It is to be noted that the female rotor element 4 may be applied with a coating instead of the male rotor element 3. In other words, only one of the elements 3 and 4 is applied with a coating.
Instead of polytetrafluoroethylene, any other heat-resisting material may be used which are similar in thermal expansion coefficient to the metallic rotor element to be coated and has substantially different in hardness from the uncoated metallic rotor element. In applying the material onto a rotor element, metal-vapor plating, spray coating or the like may be used.
It follows therefore that the present invention covers a screw rotor having a rotor element with a film of metal which is harder than the other uncoated rotor element. Then, unlike the preferred embodiment as described above, the contacted portion of the uncoated rotor element is scraped off to maintain an optimum clearance between the elements 3 and 4.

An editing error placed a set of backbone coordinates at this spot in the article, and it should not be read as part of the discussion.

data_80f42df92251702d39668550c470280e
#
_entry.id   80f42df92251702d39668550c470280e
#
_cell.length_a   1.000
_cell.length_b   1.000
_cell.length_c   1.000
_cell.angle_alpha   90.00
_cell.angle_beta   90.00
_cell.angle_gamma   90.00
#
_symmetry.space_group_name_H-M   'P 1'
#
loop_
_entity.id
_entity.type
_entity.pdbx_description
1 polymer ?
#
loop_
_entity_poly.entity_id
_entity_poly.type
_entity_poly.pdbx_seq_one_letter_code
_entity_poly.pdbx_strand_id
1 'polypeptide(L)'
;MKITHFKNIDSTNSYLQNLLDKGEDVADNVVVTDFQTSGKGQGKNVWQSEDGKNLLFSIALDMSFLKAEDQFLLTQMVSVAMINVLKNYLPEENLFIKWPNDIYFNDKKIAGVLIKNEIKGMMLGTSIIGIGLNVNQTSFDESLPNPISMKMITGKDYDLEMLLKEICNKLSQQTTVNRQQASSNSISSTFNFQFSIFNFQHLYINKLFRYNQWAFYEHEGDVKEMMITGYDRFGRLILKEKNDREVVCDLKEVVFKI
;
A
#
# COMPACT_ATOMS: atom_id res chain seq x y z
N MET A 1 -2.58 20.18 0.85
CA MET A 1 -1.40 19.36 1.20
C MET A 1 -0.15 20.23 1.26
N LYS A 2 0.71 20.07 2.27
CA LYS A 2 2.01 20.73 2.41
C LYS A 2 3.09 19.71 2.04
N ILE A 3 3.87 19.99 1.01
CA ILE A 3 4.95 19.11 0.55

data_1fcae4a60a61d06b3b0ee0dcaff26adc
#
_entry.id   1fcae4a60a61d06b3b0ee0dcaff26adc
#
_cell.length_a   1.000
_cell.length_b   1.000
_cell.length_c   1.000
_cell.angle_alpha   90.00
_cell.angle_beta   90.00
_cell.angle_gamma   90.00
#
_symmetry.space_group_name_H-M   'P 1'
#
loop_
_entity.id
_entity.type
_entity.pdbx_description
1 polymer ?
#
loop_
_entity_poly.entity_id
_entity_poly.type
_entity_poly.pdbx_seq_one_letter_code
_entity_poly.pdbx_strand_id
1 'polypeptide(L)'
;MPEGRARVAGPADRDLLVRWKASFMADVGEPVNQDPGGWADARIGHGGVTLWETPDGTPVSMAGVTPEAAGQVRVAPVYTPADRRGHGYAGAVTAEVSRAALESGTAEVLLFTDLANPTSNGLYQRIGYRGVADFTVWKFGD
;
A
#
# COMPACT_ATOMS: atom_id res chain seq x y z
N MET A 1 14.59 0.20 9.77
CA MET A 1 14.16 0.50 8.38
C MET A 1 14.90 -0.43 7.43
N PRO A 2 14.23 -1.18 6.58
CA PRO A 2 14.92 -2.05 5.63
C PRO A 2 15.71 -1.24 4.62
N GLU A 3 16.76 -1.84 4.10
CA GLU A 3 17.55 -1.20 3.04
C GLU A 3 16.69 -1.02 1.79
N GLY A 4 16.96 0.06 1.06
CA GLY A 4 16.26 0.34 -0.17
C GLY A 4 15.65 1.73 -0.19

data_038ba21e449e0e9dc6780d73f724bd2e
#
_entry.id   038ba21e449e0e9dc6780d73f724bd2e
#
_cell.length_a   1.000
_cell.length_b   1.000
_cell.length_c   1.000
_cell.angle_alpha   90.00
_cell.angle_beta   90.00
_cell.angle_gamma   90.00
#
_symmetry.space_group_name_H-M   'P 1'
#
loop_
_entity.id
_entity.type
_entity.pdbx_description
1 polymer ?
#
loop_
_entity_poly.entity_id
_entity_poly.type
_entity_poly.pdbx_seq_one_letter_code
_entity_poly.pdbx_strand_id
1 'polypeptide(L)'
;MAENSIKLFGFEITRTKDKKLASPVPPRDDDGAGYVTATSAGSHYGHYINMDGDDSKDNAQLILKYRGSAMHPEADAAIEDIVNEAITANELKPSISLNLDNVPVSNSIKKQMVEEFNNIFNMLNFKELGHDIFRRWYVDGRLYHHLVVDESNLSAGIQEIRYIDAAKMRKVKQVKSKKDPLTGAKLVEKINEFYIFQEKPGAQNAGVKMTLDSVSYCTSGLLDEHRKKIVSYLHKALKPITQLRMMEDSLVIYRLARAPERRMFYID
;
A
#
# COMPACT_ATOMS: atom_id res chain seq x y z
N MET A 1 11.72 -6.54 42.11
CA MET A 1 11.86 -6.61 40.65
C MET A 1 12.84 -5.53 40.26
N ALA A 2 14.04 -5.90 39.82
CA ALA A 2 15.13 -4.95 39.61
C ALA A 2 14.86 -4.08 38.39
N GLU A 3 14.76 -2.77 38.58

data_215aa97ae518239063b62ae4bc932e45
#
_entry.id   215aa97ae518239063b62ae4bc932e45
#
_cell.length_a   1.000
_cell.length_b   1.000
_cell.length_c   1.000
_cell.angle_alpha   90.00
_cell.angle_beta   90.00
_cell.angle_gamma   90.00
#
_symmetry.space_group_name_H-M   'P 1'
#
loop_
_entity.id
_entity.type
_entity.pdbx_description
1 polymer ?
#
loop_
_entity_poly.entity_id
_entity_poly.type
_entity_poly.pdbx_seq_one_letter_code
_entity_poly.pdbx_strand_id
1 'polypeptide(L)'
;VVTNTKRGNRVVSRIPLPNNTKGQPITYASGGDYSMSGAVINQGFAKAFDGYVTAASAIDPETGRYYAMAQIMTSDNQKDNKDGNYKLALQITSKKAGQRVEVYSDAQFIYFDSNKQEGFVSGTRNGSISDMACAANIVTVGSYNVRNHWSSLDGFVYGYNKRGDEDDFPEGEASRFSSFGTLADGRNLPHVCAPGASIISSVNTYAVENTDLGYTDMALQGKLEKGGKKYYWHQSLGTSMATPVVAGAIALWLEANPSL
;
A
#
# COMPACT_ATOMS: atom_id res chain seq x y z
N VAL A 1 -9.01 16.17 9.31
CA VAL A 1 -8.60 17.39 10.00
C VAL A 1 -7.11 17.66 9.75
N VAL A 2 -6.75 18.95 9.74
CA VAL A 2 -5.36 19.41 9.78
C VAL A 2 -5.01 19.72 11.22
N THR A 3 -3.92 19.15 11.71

Anyway, breakdown due to contact between the male and female rotor elements can be prevented beforehand and the screw rotor can be operated with an optimum clearance between the ridge and valley portions of the male and female rotor elements.
Since only one of the rotor elements is applied with a coating and said coating is machined after application onto the corresponding element, setting or defining clearance between the rotor elements is much facilitated and the screw rotor can be fabricated at inexpensive costs.